Catching Greatness

You Should Be Excited About Australian Pitcher Genevieve Beacom

Coming in at over 6 feet tall and at just seventeen years old, Genevieve Beacom hurls a fastball that tops at 84 miles per hour; and as of Saturday (Jan 8), she became the first woman to ever pitch in Australia’s top professional baseball league.  

Shining under stadium lights, Beacom made her Australian Baseball League debut with the Melbourne Aces in a match-up against the Adelaide Giants. As a seventeen-year-old girl in the male-dominated ABL, the left-handed pitching prospect spent the night standing out to fit in. Cozying right on up with the pros at Melbourne Ballpark, Beacom protected home plate by pitching a scoreless inning. 

Post making history on Saturday night as the first female pitcher, Beacom spent her Monday (Jan 10) chatting on the phone with The New York Times. To no one’s surprise, her first time on the mound for the ALB was only a small peak at the beginning of a monumental career – one that was built over seventeen years and has nowhere to go but up.

Revered for a left-handed looping curveball, Beacom isn’t one of the guys – she’s better than them, and she’s spent most of her life proving it, training twice as hard to make her own space in a sport that has long since belonged to the boys. As it just so happens, Beacom throws like the girl every boy wants on their baseball team – especially if he wants to win. Knighted with respect for her skills, Beacom told the NYT about the boys she’s played baseball with all her life, “Those guys understood I have a feel for the game and that I actually can compete with them. They still do.” 

The NYT grabbed Peter Moylan, the manager of the Melbourne Aces, on the phone and he vouched vehemently for the fact that Beacom is a player who lets her talent and work ethic do all the talking. Recalling the first time he saw her pitch in a bullpen session, Moylan said, “It had nothing to do with boy, girl, woman, man, whatever you call it.” The former MLB pitcher swore on Beacom’s skill alone as he claimed, “It was strictly that I was looking at what she was doing with the baseball, and it was fantastic. I wanted her on my team.”

Trusting in Moylan’s expertise as a twelve-season MLB veteran, the general manager of the Aces Justin Huber signed Genevieve Beacom to a player participation agreement. Per the paperwork, Beacom is placed on the roster of the Melbourne Aces without pay; but fear not, it’s all for good reason. Beacom negotiated to sacrifice pay as a means of maintaining eligibility for the National College Athletic Association; because this Australian prodigy has her sights set on college ball in the United States.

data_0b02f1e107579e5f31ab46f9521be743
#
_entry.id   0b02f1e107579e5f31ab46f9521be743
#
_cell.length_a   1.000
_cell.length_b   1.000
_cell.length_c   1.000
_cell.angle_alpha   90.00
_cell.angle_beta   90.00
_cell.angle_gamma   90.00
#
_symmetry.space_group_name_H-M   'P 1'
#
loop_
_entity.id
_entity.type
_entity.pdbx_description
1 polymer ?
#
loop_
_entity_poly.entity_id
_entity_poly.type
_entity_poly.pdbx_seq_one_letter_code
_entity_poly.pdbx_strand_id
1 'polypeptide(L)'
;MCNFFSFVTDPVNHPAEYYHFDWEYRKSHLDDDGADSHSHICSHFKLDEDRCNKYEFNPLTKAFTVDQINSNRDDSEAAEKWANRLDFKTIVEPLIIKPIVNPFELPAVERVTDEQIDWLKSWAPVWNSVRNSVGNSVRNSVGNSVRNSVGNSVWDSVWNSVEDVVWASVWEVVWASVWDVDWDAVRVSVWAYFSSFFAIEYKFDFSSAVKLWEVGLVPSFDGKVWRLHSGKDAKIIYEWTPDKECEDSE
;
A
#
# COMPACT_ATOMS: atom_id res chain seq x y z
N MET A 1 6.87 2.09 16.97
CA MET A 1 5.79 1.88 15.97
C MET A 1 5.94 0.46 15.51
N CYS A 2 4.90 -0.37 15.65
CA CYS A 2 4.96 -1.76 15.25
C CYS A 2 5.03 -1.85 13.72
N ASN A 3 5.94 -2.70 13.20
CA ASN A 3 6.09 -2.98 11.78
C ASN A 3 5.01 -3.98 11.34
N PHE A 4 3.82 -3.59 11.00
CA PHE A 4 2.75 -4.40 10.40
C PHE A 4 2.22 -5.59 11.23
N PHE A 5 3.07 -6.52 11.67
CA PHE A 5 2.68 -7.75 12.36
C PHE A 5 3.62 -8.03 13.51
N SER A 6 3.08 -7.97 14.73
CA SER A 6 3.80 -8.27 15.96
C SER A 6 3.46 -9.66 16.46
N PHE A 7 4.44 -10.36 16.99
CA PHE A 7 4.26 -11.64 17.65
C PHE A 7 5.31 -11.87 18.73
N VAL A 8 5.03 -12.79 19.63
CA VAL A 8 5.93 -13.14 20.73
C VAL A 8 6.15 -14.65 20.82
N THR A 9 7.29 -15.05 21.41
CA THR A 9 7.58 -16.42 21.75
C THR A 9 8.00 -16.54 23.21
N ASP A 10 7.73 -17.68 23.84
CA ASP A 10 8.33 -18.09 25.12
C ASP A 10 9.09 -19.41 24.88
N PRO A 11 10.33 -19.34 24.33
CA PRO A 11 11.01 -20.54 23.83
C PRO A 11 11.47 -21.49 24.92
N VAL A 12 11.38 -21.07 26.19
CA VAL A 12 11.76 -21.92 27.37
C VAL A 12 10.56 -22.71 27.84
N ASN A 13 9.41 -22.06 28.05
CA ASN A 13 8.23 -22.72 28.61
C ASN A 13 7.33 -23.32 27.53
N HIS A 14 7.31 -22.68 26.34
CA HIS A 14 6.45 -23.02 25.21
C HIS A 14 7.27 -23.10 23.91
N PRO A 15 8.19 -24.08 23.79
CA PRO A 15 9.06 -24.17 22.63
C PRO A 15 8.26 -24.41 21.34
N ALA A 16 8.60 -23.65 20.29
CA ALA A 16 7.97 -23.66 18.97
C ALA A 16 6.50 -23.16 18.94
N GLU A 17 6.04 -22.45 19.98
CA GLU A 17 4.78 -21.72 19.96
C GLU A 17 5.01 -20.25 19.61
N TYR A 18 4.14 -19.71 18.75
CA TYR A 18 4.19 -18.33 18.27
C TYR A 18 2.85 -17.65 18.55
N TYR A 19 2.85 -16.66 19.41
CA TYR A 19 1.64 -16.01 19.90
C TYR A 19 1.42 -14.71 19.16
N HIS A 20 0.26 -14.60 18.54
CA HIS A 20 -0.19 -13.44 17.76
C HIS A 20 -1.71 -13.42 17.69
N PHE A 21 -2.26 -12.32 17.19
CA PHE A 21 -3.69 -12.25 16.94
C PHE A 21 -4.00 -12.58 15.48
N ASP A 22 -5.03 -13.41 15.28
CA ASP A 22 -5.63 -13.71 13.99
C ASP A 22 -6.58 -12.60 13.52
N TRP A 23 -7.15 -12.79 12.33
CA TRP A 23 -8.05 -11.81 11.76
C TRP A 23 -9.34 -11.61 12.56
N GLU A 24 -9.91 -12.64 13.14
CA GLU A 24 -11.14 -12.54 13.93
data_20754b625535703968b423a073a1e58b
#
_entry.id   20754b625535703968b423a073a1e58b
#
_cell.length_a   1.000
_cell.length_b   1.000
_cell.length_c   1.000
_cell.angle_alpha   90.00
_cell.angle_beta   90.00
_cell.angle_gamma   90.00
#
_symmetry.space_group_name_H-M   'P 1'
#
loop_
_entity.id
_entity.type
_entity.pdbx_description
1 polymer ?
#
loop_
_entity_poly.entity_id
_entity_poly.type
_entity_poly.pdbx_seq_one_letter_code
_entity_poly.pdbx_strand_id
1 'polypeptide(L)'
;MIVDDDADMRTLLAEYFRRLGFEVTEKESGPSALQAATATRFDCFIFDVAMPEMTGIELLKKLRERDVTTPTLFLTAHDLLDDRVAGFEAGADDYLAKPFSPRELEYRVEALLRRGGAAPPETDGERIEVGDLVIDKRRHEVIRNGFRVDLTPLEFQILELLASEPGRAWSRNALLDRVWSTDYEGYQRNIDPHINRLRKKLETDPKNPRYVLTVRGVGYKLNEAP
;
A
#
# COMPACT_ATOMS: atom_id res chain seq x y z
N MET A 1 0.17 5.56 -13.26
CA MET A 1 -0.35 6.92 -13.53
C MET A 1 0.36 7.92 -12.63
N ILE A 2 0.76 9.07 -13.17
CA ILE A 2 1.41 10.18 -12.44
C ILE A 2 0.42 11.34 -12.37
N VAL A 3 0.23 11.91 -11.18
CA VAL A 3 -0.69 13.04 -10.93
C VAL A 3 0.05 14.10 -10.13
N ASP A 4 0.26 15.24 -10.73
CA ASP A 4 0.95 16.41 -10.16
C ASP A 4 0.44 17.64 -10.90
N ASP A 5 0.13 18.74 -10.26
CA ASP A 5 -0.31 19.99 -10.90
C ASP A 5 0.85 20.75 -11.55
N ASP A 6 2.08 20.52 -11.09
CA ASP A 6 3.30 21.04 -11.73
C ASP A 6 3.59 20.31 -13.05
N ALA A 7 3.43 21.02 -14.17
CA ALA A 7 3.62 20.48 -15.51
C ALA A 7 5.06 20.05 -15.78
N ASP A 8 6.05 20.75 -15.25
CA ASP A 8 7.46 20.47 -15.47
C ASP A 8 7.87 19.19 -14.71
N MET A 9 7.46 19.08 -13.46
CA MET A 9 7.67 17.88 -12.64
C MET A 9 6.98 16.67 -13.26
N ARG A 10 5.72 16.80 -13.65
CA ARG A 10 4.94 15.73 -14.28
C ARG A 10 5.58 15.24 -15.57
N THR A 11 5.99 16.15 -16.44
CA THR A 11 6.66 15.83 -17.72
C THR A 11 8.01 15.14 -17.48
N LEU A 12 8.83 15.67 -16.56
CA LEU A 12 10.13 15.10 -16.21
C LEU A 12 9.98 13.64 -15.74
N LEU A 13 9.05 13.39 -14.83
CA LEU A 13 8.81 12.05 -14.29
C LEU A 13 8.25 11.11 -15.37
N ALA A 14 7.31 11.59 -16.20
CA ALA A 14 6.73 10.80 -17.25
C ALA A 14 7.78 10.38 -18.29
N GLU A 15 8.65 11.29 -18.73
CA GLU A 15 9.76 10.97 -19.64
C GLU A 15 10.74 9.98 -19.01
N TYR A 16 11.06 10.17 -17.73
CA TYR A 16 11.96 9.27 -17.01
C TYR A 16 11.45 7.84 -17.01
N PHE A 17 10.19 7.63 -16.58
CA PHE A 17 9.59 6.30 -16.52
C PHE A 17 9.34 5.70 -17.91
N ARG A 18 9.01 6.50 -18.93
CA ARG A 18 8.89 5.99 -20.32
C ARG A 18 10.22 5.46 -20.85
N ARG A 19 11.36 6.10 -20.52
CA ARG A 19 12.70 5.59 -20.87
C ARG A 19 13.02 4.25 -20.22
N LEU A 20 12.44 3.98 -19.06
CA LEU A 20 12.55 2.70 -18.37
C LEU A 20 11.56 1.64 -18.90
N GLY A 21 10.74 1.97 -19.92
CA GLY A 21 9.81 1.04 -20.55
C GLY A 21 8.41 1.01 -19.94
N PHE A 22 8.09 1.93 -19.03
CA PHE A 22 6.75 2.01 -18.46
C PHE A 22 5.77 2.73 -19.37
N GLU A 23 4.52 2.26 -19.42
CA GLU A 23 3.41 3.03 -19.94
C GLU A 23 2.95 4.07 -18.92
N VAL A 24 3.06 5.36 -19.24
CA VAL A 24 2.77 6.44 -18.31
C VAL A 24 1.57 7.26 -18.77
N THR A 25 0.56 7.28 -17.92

“College baseball is one of my big goals,” Beacom revealed to the Times. “Every baseball player wants to make it to the majors. But we will see how far the game can take me, whether that is college, minor leagues, the majors. Wherever it can take me, I’m just happy to be on the journey,” Beacom put it simply, making it clear she appeared in the offseason of the Australian major leagues for the same reason she once played t-ball – she’s just a girl who loves the game. 

Still in high school, Beacom brought her unique career concerns to an adviser at a recent college fair. When she asked about baseball scholarships for colleges in the United States, Beacom recalled that the advisor gave the atypical baseball player a sadly typical response, “He turned to me and said: ‘There’s no baseball scholarships for girls. They play softball, they don’t play baseball.” 

For Beacom, a teenage girl, the advisor was just another voice of doubt. Luckily, she tossed him in with the rest of the skeptics – plenty of whom Beacom has converted into wholehearted believers. “But he didn’t know me,” she explained, “He didn’t know baseball is my sport. It definitely happens a lot to most girls, which is quite annoying because a lot more girls are playing baseball now, which is awesome to see.”Whether or not Beacom will be allowed to play collegiate baseball in America is up to the NCAA.

Given her appearance on a handful of impressive rosters: from the U16  junior baseball team of Victoria to the Melbourne Aces, the NCAA would be remiss to deny Beacom an opportunity to practice her craft playing college baseball in the US. If Beacom doesn’t end up playing college ball in the US, she can always choose to follow through with the independent US  minor league teams who have reached out to the Aces general manager, Huber. 

Huber, a former MLB catcher himself, even hopped on call with the NYT to celebrate his signee’s first official night under Melbourne Ballpark’s bright lights. When it came to her show-stopping performance; one that prevented the Adelaide Giants from scoring for an entire inning, Huber set the scene, “You could see it on the faces of the batters the other night, and in their approach. It seemed natural, like, ‘We’re all here playing baseball and Genevieve is pitching because she can get outs.’” 

As Huber explains, the fact of the matter is laid out every time Genevieve Beacom hits the field: ‘she can get outs.’ So she does. 

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